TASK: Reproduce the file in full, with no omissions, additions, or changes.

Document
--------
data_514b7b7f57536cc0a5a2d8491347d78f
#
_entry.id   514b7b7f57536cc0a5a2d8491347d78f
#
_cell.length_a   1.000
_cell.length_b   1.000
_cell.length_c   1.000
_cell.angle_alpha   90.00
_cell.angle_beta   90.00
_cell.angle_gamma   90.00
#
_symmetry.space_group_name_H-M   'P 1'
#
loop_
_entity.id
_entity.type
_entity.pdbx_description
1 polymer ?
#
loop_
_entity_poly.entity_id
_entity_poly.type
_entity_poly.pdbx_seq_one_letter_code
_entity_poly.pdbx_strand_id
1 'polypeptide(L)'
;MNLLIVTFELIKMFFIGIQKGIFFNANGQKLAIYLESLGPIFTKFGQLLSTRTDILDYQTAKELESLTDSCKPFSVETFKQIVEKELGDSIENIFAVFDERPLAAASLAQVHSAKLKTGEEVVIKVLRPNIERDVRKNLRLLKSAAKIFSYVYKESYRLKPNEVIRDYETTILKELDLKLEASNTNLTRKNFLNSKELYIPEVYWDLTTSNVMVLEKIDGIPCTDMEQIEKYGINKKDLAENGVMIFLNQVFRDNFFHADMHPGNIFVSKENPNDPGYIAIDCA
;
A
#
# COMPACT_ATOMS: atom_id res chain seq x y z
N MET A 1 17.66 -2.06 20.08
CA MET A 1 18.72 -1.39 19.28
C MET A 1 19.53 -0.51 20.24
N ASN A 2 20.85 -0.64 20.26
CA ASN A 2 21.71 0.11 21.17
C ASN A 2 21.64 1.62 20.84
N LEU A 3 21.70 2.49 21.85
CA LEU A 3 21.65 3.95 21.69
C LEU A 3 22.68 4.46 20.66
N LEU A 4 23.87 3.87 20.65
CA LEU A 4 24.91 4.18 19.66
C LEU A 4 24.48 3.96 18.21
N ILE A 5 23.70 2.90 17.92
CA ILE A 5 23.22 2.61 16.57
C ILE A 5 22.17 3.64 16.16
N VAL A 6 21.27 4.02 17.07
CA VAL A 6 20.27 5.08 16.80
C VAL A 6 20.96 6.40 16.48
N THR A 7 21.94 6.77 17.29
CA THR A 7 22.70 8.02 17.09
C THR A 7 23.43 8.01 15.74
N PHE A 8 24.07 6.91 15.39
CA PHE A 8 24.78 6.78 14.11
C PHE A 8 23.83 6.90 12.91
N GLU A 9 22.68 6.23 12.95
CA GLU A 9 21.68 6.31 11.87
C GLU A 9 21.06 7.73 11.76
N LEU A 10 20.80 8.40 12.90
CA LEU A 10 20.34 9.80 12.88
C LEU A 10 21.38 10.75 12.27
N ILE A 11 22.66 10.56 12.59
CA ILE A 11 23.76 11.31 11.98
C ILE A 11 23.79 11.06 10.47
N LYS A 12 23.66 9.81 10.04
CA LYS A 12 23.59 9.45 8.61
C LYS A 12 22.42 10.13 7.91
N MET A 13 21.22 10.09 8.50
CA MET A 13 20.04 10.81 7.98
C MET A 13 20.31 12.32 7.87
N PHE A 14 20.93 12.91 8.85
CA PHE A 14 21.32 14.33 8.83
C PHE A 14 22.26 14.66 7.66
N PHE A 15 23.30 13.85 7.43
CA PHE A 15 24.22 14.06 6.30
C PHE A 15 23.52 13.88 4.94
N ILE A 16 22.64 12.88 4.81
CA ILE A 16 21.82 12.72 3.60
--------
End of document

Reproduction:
data_514b7b7f57536cc0a5a2d8491347d78f
#
_entry.id   514b7b7f57536cc0a5a2d8491347d78f
#
_cell.length_a   1.000
_cell.length_b   1.000
_cell.length_c   1.000
_cell.angle_alpha   90.00
_cell.angle_beta   90.00
_cell.angle_gamma   90.00
#
_symmetry.space_group_name_H-M   'P 1'
#
loop_
_entity.id
_entity.type
_entity.pdbx_description
1 polymer ?
#
loop_
_entity_poly.entity_id
_entity_poly.type
_entity_poly.pdbx_seq_one_letter_code
_entity_poly.pdbx_strand_id
1 'polypeptide(L)'
;MNLLIVTFELIKMFFIGIQKGIFFNANGQKLAIYLESLGPIFTKFGQLLSTRTDILDYQTAKELESLTDSCKPFSVETFKQIVEKELGDSIENIFAVFDERPLAAASLAQVHSAKLKTGEEVVIKVLRPNIERDVRKNLRLLKSAAKIFSYVYKESYRLKPNEVIRDYETTILKELDLKLEASNTNLTRKNFLNSKELYIPEVYWDLTTSNVMVLEKIDGIPCTDMEQIEKYGINKKDLAENGVMIFLNQVFRDNFFHADMHPGNIFVSKENPNDPGYIAIDCA
;
A
#
# COMPACT_ATOMS: atom_id res chain seq x y z
N MET A 1 17.66 -2.06 20.08
CA MET A 1 18.72 -1.39 19.28
C MET A 1 19.53 -0.51 20.24
N ASN A 2 20.85 -0.64 20.26
CA ASN A 2 21.71 0.11 21.17
C ASN A 2 21.64 1.62 20.84
N LEU A 3 21.70 2.49 21.85
CA LEU A 3 21.65 3.95 21.69
C LEU A 3 22.68 4.46 20.66
N LEU A 4 23.87 3.87 20.65
CA LEU A 4 24.91 4.18 19.66
C LEU A 4 24.48 3.96 18.21
N ILE A 5 23.70 2.90 17.92
CA ILE A 5 23.22 2.61 16.57
C ILE A 5 22.17 3.64 16.16
N VAL A 6 21.27 4.02 17.07
CA VAL A 6 20.27 5.08 16.80
C VAL A 6 20.96 6.40 16.48
N THR A 7 21.94 6.77 17.29
CA THR A 7 22.70 8.02 17.09
C THR A 7 23.43 8.01 15.74
N PHE A 8 24.07 6.91 15.39
CA PHE A 8 24.78 6.78 14.11
C PHE A 8 23.83 6.90 12.91
N GLU A 9 22.68 6.23 12.95
CA GLU A 9 21.68 6.31 11.87
C GLU A 9 21.06 7.73 11.76
N LEU A 10 20.80 8.40 12.90
CA LEU A 10 20.34 9.80 12.88
C LEU A 10 21.38 10.75 12.27
N ILE A 11 22.66 10.56 12.59
CA ILE A 11 23.76 11.31 11.98
C ILE A 11 23.79 11.06 10.47
N LYS A 12 23.66 9.81 10.04
CA LYS A 12 23.59 9.45 8.61
C LYS A 12 22.42 10.13 7.91
N MET A 13 21.22 10.09 8.50
CA MET A 13 20.04 10.81 7.98
C MET A 13 20.31 12.32 7.87
N PHE A 14 20.93 12.91 8.85
CA PHE A 14 21.32 14.33 8.83
C PHE A 14 22.26 14.66 7.66
N PHE A 15 23.30 13.85 7.43
CA PHE A 15 24.22 14.06 6.30
C PHE A 15 23.52 13.88 4.94
N ILE A 16 22.64 12.88 4.81
CA ILE A 16 21.82 12.72 3.60